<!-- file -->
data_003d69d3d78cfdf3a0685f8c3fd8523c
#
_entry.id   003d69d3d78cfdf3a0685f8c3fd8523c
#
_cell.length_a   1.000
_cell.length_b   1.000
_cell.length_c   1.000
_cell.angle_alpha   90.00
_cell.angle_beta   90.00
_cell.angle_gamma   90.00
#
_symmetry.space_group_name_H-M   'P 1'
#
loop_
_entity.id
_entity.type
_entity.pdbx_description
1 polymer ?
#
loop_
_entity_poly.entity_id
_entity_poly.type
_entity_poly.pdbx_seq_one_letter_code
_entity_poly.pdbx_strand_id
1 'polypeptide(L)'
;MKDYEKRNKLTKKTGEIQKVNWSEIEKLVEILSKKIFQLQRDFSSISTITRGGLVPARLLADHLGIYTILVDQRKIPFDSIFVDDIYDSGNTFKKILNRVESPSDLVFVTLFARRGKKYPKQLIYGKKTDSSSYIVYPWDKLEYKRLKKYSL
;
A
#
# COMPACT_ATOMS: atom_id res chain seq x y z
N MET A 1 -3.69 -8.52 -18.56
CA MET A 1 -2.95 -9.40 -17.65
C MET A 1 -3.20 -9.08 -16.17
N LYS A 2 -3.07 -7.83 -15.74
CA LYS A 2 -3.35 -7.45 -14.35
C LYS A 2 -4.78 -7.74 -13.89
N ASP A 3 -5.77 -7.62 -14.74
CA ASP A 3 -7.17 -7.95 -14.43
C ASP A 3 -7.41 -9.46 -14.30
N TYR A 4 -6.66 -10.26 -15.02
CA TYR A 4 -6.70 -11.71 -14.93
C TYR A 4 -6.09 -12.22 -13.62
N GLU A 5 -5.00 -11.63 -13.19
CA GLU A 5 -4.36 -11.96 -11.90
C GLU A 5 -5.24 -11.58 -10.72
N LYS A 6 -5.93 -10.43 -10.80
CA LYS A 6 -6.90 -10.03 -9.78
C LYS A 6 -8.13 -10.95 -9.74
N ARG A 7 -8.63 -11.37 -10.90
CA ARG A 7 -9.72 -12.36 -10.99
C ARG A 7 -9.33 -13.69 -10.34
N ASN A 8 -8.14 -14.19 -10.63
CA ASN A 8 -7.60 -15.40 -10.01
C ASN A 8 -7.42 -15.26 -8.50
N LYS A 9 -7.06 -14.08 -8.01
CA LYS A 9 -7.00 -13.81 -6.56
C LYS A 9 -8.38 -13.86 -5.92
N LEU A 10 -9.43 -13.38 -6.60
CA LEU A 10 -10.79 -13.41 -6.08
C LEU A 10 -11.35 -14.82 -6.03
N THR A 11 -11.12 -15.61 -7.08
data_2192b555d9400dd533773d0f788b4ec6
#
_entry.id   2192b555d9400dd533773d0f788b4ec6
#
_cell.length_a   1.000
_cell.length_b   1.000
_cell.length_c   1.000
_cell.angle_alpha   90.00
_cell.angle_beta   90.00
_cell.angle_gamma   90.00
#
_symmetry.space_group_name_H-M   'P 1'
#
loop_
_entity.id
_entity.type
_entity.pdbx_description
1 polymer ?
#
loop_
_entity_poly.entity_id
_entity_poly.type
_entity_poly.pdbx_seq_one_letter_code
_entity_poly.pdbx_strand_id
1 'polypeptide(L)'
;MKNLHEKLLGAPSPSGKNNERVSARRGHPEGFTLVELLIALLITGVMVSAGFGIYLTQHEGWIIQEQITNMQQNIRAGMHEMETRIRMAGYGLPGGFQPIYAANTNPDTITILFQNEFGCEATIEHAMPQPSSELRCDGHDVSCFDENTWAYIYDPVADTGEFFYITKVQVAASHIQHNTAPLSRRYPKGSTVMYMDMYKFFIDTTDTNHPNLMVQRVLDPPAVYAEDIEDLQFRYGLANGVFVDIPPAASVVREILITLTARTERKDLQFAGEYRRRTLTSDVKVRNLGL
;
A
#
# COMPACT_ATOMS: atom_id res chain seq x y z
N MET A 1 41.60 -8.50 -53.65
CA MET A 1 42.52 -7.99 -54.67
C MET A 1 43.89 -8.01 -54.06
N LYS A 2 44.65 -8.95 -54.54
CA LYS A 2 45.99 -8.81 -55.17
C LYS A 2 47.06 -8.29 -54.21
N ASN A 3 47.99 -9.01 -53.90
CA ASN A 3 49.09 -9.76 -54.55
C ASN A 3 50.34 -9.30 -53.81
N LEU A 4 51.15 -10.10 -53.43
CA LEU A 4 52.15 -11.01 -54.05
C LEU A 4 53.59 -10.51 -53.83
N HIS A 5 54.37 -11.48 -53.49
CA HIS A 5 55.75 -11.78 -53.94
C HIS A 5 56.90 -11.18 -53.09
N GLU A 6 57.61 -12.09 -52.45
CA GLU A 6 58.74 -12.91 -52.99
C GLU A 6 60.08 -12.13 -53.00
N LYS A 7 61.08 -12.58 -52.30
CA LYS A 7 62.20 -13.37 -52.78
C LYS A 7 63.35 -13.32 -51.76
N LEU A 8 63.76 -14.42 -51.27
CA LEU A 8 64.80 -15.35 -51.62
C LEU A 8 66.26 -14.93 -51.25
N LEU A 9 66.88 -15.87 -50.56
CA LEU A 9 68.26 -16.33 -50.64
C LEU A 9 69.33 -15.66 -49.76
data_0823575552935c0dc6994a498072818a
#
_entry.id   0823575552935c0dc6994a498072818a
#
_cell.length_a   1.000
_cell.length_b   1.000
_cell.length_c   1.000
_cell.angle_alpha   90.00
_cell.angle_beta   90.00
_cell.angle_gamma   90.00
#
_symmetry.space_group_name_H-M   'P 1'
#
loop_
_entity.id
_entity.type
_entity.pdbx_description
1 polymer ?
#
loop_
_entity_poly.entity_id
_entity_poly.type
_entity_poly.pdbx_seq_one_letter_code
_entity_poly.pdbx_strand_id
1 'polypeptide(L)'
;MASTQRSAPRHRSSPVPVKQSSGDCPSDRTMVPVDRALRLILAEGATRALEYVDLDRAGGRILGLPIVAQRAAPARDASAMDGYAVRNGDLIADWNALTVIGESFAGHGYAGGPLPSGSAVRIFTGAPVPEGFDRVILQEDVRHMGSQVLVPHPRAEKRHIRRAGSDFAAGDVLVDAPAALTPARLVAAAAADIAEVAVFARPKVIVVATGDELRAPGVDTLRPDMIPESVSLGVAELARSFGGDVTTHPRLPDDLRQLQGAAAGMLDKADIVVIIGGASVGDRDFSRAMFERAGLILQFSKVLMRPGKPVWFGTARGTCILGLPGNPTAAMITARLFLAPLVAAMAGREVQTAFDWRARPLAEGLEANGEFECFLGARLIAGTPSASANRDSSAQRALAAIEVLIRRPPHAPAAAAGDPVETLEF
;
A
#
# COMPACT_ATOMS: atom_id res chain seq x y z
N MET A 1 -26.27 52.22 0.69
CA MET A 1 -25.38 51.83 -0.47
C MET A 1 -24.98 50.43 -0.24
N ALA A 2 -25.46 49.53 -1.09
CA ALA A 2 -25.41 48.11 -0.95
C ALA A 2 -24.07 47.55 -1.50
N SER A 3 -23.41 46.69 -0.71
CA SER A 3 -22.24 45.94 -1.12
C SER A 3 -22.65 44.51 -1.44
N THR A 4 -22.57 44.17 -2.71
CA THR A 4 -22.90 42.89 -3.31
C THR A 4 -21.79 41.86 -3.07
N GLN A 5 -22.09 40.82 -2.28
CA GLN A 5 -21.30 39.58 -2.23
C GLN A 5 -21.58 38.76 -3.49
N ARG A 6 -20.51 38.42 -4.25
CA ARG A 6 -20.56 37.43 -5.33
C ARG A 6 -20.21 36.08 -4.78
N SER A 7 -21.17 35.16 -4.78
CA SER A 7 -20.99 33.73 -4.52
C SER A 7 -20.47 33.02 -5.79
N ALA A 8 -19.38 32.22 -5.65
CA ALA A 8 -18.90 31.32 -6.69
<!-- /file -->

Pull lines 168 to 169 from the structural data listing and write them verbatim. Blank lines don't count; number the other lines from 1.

CA SER A 7 -20.99 33.73 -4.52
C SER A 7 -20.47 33.02 -5.79